Canadian Finishing and Coatings Manufacturing


June 4, 2024


In lead-up to the US election, FABTECH Canada’s panel of industry professionals will discuss global competition, skilled employee shortage as wake up calls to innovate and automate


Fabtech CanadaWith Canadian manufacturing eyes focused south of the border on the upcoming US election and its potential impact here at home, a group of industry leaders is sending Canada’s manufacturers a wake-up call.

Their message? It’s time to do things differently or Canadian manufacturers risk being controlled or cut off by foreign suppliers.

The group will share insights on transforming our country’s manufacturing industry as panelists at FABTECH Canada 2024, the premier event for the metal fabricating industry, taking place this year at the Toronto Congress Centre from June 11 to 13. The session, entitled The Future State of Advanced Manufacturing in Canada, gets underway on June 11 at 2:00 p.m.

Moderated by Stephanie Holko, Director, Project Development, NGen Canada, the panel includes Max Ceron, Director, CWB Association, CWB Group, Diane Reko, Chief Executive Officer and Chair of the Board of Directors, Reko International Group Inc., and François Desmarais, Director for Trade and Industry Affairs, Canadian Steel Producers Association

“With the US being Canada’s largest trading partner, these months before the election are creating uncertainty for businesses and historically result in delayed or cancelled capital projects until the election is decided,” Reko said. 

Added to these uncertainties are additional challenges plaguing the industry, including global competition and a shortage of skilled employees, the panelists will explain.

In fact, according to recent analyses undertaken by NGen, manufacturers will be unable to rely on traditional sources of new labour and skill supply to satisfy their growth. “The only way to remain competitive will be to continue to adopt advanced production technologies that are much more knowledge and skill intense but that require fewer, more highly skilled, workers,” Holko said.

So what can Canadian manufacturers do to survive and thrive? Automation and home-grown innovation are critical for Canada to maintain manufacturing and production independence, and compete globally, all panelists agree. 

Technological advancements will also bode well for the future workforce, they say, explaining that younger workers want less “grunt work” and more oversight and responsibility. Experience shows that using collaborative robots and remote controls achieves this goal and elevates employee satisfaction.

While automation requires upfront investment, “new technologies can provide transformational opportunities for cost reduction,” Reko said. “For example, the time required to manufacture a machine part can be reduced from 18 to eight hours by switching machines and revising CAD-CAM programs.”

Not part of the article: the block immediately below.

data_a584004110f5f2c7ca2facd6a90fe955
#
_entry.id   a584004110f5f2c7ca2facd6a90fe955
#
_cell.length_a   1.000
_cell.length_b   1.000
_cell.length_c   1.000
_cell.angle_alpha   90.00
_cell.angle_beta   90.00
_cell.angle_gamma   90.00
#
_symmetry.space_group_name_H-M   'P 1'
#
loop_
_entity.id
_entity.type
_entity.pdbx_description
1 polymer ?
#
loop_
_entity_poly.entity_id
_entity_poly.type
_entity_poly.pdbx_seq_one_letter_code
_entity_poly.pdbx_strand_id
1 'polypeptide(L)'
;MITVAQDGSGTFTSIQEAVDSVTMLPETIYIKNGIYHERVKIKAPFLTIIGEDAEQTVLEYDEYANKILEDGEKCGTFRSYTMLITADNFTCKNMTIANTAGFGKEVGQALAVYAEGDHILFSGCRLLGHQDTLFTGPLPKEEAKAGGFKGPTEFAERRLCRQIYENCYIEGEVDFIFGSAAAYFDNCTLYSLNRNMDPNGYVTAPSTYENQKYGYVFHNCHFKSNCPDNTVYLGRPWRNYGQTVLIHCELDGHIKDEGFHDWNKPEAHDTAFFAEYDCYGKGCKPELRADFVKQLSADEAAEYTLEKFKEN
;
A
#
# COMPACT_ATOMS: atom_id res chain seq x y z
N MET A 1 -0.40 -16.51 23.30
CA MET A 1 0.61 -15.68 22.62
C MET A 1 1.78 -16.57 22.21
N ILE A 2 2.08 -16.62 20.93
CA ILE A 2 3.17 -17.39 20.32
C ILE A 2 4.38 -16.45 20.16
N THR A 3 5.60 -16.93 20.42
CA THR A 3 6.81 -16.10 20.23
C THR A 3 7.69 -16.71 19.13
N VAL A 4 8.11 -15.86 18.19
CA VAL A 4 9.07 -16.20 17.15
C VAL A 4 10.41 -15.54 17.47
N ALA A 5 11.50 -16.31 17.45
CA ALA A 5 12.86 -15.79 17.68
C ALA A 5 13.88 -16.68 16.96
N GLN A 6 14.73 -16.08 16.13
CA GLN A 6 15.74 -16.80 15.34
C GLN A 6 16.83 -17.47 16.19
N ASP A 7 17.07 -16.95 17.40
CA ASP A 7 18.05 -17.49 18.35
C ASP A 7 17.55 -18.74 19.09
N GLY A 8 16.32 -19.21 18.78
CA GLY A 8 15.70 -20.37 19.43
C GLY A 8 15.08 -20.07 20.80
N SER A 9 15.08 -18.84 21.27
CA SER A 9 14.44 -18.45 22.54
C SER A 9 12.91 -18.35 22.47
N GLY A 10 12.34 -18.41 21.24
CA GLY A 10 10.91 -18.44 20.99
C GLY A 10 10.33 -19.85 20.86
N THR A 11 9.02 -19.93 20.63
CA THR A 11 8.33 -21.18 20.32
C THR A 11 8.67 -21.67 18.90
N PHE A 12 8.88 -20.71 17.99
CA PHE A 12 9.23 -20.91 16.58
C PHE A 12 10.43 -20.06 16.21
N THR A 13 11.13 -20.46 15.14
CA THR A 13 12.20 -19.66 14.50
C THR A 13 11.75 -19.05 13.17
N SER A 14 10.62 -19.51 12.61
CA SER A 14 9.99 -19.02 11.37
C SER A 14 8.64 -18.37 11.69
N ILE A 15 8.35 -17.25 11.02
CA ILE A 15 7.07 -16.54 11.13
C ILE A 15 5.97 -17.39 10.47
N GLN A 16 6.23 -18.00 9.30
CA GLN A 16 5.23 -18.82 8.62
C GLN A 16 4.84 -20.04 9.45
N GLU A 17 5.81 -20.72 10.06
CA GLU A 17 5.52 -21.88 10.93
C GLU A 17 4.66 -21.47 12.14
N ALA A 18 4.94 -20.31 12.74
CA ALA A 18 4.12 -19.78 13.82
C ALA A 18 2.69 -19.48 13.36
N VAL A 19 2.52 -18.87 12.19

Reko explained that anyone considering a capital investment should take advantage of the current state of flux in the US “Now is an ideal time to conduct research and find a partner who can deliver the return on investment needed so that you are ready to go whenever you have more certainty about the future,” she said.

Ceron explains that cost reductions and efficiencies can also be achieved by collaborating with and leveraging the expertise of like-minded companies to be able to take on bigger projects and technologies.

“The key is for Canadian manufacturers to keep their ears to the ground for opportunities to improve the way they do business and interact with customers, staff and suppliers,” Ceron said. “Ongoing upskill training, digital and professional education, and equipment and process development are essential as part of this processes,” he explained.

According to the panelists, greening of the manufacturing sector is also critical to maintain access to foreign markets, especially Europe and increasingly the US. 

“We’re making good headway, yet there’s much more to be done,” said Desmarais, explaining that the steel sector in Canada is leading the transformation and contributing to the fight against climate change. 

“While the Canadian steel industry is amongst the cleanest in the world, much remains to do to improve carbon footprints,” Desmarais said. “Canadian projects have been announced to address different aspects of our footprint, such as energy consumption and new technologies to produce greener steel and while these initiatives are steps in the right direction, partnership with governments is key, just like we have seen in the US with the IRA.” 

Done right, the panelists say they are confident that Canada can be a leader in digital manufacturing transformation that will enrich the lives of Canadians, deliver better products and good jobs, and generate economic growth. They will each share examples of innovations already being introduced by local manufacturers that are helping to achieve these goals.

For event information and to register for FABTECH Canada, visit Admission is complimentary for those who register by June 7.

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